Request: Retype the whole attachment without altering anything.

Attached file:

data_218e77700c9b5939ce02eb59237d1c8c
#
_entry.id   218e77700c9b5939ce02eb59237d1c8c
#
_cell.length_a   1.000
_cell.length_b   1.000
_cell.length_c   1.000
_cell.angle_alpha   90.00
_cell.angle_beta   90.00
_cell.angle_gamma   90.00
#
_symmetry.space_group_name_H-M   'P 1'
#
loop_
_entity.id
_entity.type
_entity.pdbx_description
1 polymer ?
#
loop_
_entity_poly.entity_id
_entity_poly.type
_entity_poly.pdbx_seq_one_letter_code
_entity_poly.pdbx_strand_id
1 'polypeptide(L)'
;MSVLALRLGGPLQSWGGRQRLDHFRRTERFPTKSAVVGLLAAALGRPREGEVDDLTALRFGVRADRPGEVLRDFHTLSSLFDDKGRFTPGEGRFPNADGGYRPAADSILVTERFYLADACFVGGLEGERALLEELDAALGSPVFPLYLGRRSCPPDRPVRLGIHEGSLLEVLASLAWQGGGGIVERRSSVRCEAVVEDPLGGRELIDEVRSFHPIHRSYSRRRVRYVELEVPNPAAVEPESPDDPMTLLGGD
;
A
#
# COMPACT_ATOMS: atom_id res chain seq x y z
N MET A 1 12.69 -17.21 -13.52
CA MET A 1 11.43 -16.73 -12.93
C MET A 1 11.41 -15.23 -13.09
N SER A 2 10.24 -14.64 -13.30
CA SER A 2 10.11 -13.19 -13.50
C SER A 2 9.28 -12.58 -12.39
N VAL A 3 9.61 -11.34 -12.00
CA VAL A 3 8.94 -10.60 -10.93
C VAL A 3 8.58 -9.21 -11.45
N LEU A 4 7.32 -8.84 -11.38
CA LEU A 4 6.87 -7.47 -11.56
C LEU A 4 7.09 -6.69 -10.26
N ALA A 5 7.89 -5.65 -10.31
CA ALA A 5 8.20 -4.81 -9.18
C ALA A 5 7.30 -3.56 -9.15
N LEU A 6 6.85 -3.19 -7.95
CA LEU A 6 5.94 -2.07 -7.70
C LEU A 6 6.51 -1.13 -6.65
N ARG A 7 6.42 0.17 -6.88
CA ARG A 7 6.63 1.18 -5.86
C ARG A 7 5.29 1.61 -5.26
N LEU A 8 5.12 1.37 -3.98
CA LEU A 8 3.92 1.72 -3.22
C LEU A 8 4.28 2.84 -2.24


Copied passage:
data_218e77700c9b5939ce02eb59237d1c8c
#
_entry.id   218e77700c9b5939ce02eb59237d1c8c
#
_cell.length_a   1.000
_cell.length_b   1.000
_cell.length_c   1.000
_cell.angle_alpha   90.00
_cell.angle_beta   90.00
_cell.angle_gamma   90.00
#
_symmetry.space_group_name_H-M   'P 1'
#
loop_
_entity.id
_entity.type
_entity.pdbx_description
1 polymer ?
#
loop_
_entity_poly.entity_id
_entity_poly.type
_entity_poly.pdbx_seq_one_letter_code
_entity_poly.pdbx_strand_id
1 'polypeptide(L)'
;MSVLALRLGGPLQSWGGRQRLDHFRRTERFPTKSAVVGLLAAALGRPREGEVDDLTALRFGVRADRPGEVLRDFHTLSSLFDDKGRFTPGEGRFPNADGGYRPAADSILVTERFYLADACFVGGLEGERALLEELDAALGSPVFPLYLGRRSCPPDRPVRLGIHEGSLLEVLASLAWQGGGGIVERRSSVRCEAVVEDPLGGRELIDEVRSFHPIHRSYSRRRVRYVELEVPNPAAVEPESPDDPMTLLGGD
;
A
#
# COMPACT_ATOMS: atom_id res chain seq x y z
N MET A 1 12.69 -17.21 -13.52
CA MET A 1 11.43 -16.73 -12.93
C MET A 1 11.41 -15.23 -13.09
N SER A 2 10.24 -14.64 -13.30
CA SER A 2 10.11 -13.19 -13.50
C SER A 2 9.28 -12.58 -12.39
N VAL A 3 9.61 -11.34 -12.00
CA VAL A 3 8.94 -10.60 -10.93
C VAL A 3 8.58 -9.21 -11.45
N LEU A 4 7.32 -8.84 -11.38
CA LEU A 4 6.87 -7.47 -11.56
C LEU A 4 7.09 -6.69 -10.26
N ALA A 5 7.89 -5.65 -10.31
CA ALA A 5 8.20 -4.81 -9.18
C ALA A 5 7.30 -3.56 -9.15
N LEU A 6 6.85 -3.19 -7.95
CA LEU A 6 5.94 -2.07 -7.70
C LEU A 6 6.51 -1.13 -6.65
N ARG A 7 6.42 0.17 -6.88
CA ARG A 7 6.63 1.18 -5.86
C ARG A 7 5.29 1.61 -5.26
N LEU A 8 5.12 1.37 -3.98
CA LEU A 8 3.92 1.72 -3.22
C LEU A 8 4.28 2.84 -2.24